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Thursday, July 23, 2015

Review of "Our Souls at Night" by Kent Haruf

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4 Stars

Why is it I have not read any other novels by this writer?!  This was a delightful read. 

Addie Moore and Louis Waters are both widowed septuagenarians, neighbours in Holt, Colorado.  One day, Addie approaches Louis with a proposal:  “I wonder if you would come and sleep in the night with me.  And talk.”  Louis agrees; he too misses the companionship and comfort of a partner.  As nights pass, the two get to know each other by speaking of their lives:  meeting their spouses, the joys and sorrows of their marriages, hopes and dreams, successes and failures in their lives.  All is well until people start to talk and Louis’s daughter and Addie’s son object to the arrangement. 

This short novel takes ordinary events and makes them seem extraordinary.  The two agree “to live simply and pay attention to what’s happening each day.”  They take pleasure in the little things; Addie says, “I love this physical life with you.  And the air and the country.  The backyard, the gravel in the back alley.  The grass.  The cool nights.  Lying in bed talking with you in the dark.”  The book suggests that happiness can be found when one focuses on what really matters, and what really matters is often the simple things in life.

The novel also examines how people often sacrifice happiness for family.  Louis speaks of wanting to be a poet but “I started teaching and [my daughter] came along and I got busy.  I went to work in the summers painting houses.  We needed the money.  Or at least I thought we did.”  Now Gene, Addie’s son, wants his mother to stop seeing Louis; he even tells Louis, “I want you to stay away from my mother.  To leave my son alone.  And forget about my mother’s money.”  And Holly, Louis’s daughter, says the relationship “just seems embarrassing.”  Must Addie stop seeing Louis so Gene will be happy and she can see her grandson?  Allie says she doesn’t care about what people will say, “I made up my mind I’m not going to pay attention to what people think” and Louis agrees, “I don’t give a damn.”  But opinion of family matters more than that of townspeople.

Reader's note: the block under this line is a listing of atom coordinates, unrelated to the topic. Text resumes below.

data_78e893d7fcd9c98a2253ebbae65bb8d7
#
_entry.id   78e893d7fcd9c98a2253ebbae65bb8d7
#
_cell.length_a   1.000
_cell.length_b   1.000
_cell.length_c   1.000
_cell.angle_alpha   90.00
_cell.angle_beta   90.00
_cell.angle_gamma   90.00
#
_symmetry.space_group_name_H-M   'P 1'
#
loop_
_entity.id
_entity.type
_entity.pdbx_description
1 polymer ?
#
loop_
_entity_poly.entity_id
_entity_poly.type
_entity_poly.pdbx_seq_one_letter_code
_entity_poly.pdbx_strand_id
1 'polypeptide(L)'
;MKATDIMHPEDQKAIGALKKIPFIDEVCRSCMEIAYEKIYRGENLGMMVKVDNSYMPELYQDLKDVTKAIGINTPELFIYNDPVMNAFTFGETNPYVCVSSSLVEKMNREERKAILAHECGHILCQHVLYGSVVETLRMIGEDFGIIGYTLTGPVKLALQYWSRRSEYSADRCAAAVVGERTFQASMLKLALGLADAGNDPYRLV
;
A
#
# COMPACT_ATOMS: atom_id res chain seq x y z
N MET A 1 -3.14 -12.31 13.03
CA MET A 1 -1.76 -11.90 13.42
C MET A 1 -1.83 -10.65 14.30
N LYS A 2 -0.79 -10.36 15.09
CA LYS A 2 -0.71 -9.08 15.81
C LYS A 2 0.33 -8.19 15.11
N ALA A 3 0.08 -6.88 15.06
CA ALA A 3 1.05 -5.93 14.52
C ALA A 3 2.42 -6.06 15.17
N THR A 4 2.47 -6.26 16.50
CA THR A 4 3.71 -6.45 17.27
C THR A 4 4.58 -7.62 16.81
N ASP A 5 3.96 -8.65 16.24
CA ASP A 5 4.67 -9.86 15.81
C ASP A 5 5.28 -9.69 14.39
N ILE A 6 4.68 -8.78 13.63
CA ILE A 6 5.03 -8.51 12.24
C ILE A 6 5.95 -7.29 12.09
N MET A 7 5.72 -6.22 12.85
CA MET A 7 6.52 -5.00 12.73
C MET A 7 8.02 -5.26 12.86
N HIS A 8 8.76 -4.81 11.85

The style of this book is part of its charm.  Simple words and simple sentences are used throughout, yet that simple, spare prose creates a complex story.  The words chosen are perfect.  For example, the second sentence of the novel is “It was an evening in May just before full dark.”  That sentence doesn’t just establish setting; it suggests the subject of the novel – new love in the twilight years. 

There is not a lot of explanation.  Most scenes are graceful vignettes, and one is followed by another without elaboration.  There is no direct characterization; we learn everything about the characters from their words and actions, not from what the narrator tells us.  For example, we learn so much about Louis from the way he interacts with Jamie, Addie’s grandson.

This is a short novella telling a tender tale.   It is written in a delicate, eloquent style, but its simplicity does not mean that the book is facile.  I will definitely be checking out Haruf’s other books, especially the Plainsong series.